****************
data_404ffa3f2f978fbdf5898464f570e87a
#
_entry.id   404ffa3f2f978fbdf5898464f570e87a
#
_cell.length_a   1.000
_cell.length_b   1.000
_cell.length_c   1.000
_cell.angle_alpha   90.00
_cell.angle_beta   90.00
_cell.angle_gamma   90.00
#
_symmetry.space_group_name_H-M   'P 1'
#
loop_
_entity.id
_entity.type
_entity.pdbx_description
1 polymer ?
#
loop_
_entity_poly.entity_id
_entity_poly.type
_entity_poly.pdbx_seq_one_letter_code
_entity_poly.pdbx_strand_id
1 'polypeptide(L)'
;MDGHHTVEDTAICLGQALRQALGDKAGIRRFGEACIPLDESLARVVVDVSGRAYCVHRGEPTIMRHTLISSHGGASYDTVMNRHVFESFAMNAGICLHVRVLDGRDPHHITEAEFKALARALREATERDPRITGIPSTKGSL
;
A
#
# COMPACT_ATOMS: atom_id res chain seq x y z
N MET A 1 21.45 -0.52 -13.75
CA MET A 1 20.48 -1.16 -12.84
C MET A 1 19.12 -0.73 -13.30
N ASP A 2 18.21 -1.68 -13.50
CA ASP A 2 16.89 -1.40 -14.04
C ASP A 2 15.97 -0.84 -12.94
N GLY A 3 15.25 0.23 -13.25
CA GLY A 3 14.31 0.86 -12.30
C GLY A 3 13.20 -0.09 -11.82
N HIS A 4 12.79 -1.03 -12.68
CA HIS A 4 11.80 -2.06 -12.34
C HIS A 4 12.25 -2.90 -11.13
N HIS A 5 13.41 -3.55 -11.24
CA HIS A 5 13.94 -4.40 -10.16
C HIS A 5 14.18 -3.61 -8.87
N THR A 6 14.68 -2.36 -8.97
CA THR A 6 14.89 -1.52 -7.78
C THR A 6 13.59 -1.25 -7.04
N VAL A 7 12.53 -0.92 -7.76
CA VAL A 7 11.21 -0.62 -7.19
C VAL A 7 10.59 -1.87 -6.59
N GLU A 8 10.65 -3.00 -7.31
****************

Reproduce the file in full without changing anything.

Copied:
data_404ffa3f2f978fbdf5898464f570e87a
#
_entry.id   404ffa3f2f978fbdf5898464f570e87a
#
_cell.length_a   1.000
_cell.length_b   1.000
_cell.length_c   1.000
_cell.angle_alpha   90.00
_cell.angle_beta   90.00
_cell.angle_gamma   90.00
#
_symmetry.space_group_name_H-M   'P 1'
#
loop_
_entity.id
_entity.type
_entity.pdbx_description
1 polymer ?
#
loop_
_entity_poly.entity_id
_entity_poly.type
_entity_poly.pdbx_seq_one_letter_code
_entity_poly.pdbx_strand_id
1 'polypeptide(L)'
;MDGHHTVEDTAICLGQALRQALGDKAGIRRFGEACIPLDESLARVVVDVSGRAYCVHRGEPTIMRHTLISSHGGASYDTVMNRHVFESFAMNAGICLHVRVLDGRDPHHITEAEFKALARALREATERDPRITGIPSTKGSL
;
A
#
# COMPACT_ATOMS: atom_id res chain seq x y z
N MET A 1 21.45 -0.52 -13.75
CA MET A 1 20.48 -1.16 -12.84
C MET A 1 19.12 -0.73 -13.30
N ASP A 2 18.21 -1.68 -13.50
CA ASP A 2 16.89 -1.40 -14.04
C ASP A 2 15.97 -0.84 -12.94
N GLY A 3 15.25 0.23 -13.25
CA GLY A 3 14.31 0.86 -12.30
C GLY A 3 13.20 -0.09 -11.82
N HIS A 4 12.79 -1.03 -12.68
CA HIS A 4 11.80 -2.06 -12.34
C HIS A 4 12.25 -2.90 -11.13
N HIS A 5 13.41 -3.55 -11.24
CA HIS A 5 13.94 -4.40 -10.16
C HIS A 5 14.18 -3.61 -8.87
N THR A 6 14.68 -2.36 -8.97
CA THR A 6 14.89 -1.52 -7.78
C THR A 6 13.59 -1.25 -7.04
N VAL A 7 12.53 -0.92 -7.76
CA VAL A 7 11.21 -0.62 -7.19
C VAL A 7 10.59 -1.87 -6.59
N GLU A 8 10.65 -3.00 -7.31